Nevertheless, the debates about the use of lo negro to make Cuban art reveal an intellectual movement within Cuba’s artistic community. The controversy over whether lo negro was part of Cuban culture, widely debated during the 1920s and 1930s, was fading. By the 1940s the work of Afro-Cubans, Afrocubanista artists, and white intellectuals such as Fernando Ortiz had established the centrality of Afro-Cuban culture to the nation; the significance of lo negro to cubanidad was largely accepted. Instead, the debates refocused on establishing the limits and parameters of lo negro as it was mobilized to constitute or challenge hegemonic notions of cubanidad.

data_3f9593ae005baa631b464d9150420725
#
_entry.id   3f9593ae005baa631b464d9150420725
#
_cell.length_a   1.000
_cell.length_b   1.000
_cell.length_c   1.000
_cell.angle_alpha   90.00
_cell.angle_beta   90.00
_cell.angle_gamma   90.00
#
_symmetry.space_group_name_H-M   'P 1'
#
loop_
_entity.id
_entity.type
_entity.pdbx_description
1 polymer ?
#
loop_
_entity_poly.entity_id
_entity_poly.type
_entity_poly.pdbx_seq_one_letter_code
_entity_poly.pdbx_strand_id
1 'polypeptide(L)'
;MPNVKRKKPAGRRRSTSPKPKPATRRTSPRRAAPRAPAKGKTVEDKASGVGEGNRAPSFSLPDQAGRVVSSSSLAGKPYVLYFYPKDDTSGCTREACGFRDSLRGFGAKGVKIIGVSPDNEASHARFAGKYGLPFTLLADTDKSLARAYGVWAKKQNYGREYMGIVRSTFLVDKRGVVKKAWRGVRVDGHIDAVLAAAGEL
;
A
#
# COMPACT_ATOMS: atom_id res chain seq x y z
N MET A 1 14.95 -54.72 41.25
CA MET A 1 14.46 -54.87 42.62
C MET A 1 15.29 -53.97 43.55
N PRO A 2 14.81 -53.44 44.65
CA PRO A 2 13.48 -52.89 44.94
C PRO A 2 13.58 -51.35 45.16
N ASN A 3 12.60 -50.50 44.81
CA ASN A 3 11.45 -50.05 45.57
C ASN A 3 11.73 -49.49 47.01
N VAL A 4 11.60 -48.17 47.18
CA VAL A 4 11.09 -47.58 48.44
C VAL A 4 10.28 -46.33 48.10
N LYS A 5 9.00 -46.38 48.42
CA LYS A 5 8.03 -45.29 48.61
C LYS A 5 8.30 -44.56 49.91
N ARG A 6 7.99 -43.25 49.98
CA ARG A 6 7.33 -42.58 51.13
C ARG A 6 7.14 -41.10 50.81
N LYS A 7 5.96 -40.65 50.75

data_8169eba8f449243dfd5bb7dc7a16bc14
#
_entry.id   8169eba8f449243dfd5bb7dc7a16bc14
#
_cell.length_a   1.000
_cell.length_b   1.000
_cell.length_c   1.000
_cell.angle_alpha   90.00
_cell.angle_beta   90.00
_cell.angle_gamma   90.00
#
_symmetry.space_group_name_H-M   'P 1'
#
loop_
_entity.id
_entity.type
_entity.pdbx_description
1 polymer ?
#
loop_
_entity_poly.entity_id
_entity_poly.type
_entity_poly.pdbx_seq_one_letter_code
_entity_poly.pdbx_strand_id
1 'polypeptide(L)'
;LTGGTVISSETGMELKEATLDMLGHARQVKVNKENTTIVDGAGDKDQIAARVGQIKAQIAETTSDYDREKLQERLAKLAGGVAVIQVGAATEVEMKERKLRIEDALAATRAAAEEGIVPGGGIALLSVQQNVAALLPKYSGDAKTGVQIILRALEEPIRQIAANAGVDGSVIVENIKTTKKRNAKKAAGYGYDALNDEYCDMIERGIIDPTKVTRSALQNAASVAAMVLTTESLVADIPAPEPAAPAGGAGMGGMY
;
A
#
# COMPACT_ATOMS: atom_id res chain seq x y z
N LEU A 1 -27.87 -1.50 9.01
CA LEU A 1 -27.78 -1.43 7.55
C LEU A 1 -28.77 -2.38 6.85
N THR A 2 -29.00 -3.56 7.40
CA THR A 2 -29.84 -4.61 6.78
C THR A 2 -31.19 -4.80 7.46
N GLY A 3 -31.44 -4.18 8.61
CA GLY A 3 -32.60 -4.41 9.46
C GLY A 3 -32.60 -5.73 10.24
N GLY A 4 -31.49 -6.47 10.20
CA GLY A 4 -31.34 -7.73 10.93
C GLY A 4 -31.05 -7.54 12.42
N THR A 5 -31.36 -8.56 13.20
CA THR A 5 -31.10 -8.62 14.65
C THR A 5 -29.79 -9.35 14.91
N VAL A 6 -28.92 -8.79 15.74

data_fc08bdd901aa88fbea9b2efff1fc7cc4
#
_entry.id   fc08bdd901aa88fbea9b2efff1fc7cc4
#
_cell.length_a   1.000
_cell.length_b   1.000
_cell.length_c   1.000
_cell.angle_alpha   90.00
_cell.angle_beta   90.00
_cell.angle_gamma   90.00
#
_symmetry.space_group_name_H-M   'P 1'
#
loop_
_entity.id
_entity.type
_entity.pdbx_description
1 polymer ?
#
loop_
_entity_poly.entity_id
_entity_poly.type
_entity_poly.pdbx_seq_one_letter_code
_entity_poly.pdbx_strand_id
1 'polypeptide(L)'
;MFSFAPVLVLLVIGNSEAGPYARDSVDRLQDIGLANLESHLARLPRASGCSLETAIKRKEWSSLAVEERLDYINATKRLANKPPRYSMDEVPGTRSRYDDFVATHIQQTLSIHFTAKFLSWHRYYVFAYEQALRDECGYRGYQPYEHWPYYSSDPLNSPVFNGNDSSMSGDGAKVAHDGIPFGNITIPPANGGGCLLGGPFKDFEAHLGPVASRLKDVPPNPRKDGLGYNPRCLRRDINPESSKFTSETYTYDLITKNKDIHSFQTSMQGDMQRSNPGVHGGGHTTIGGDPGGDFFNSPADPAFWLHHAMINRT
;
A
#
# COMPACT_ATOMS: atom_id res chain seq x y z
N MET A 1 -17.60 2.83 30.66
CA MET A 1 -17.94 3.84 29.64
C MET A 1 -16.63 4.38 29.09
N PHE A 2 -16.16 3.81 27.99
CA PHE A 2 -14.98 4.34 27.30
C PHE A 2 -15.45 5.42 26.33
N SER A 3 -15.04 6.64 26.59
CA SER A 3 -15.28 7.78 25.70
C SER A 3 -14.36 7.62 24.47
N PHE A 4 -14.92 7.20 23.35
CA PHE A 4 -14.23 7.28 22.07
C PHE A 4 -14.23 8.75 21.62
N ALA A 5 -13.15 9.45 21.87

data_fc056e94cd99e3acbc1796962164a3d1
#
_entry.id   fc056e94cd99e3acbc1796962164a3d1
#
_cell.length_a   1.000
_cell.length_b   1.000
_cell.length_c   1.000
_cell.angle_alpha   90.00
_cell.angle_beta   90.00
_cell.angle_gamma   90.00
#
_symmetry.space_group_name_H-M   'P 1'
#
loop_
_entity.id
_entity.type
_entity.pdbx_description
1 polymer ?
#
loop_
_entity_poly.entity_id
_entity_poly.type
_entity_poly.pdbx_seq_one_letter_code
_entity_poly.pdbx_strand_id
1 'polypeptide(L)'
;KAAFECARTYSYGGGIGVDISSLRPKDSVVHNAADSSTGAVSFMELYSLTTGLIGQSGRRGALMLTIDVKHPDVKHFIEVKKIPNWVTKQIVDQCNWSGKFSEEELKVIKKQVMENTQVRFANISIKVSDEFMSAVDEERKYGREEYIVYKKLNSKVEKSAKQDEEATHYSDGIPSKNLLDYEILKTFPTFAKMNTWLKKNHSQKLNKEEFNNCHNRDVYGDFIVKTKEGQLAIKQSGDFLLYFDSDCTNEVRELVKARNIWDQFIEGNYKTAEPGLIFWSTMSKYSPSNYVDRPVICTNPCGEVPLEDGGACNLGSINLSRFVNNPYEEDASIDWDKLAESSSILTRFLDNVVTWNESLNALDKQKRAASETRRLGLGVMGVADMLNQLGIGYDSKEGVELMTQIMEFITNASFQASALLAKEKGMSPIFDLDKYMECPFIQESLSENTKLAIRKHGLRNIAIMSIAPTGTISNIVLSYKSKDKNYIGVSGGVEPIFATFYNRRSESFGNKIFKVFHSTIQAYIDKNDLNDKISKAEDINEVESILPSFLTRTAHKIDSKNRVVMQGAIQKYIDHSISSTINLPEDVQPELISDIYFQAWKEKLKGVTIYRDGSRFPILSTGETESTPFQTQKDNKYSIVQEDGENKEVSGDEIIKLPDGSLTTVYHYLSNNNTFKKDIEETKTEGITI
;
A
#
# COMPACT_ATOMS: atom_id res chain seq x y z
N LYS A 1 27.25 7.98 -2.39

I thank Alejandro de la Fuente, Alejandra Bronfman, Marial Iglesias, Jesse Hoffnung-Garskof, my colleagues at the Harvard University Atlantic History Workshop, Laura Correa Ochoa, Samantha Payne, Erin Goodman, Robin Bernstein, Tamar Herzog, Doris Sommer, and the reviewers of LARR and the Hispanic American Research Review for their insightful comments on this article. I also thank the David Rockefeller Center for Latin American Studies, the Afro-Latin American Institute, and the Weatherhead Center for International Affairs at Harvard University, and the Social Sciences and Humanities Research Council of Canada for their support. This article is based on chapter 2 of my dissertation, “Sights and Sounds of Cubanidad: Race, Nation and the Arts in Cuba, 1938–1959,” Harvard University, Department of History, 2020.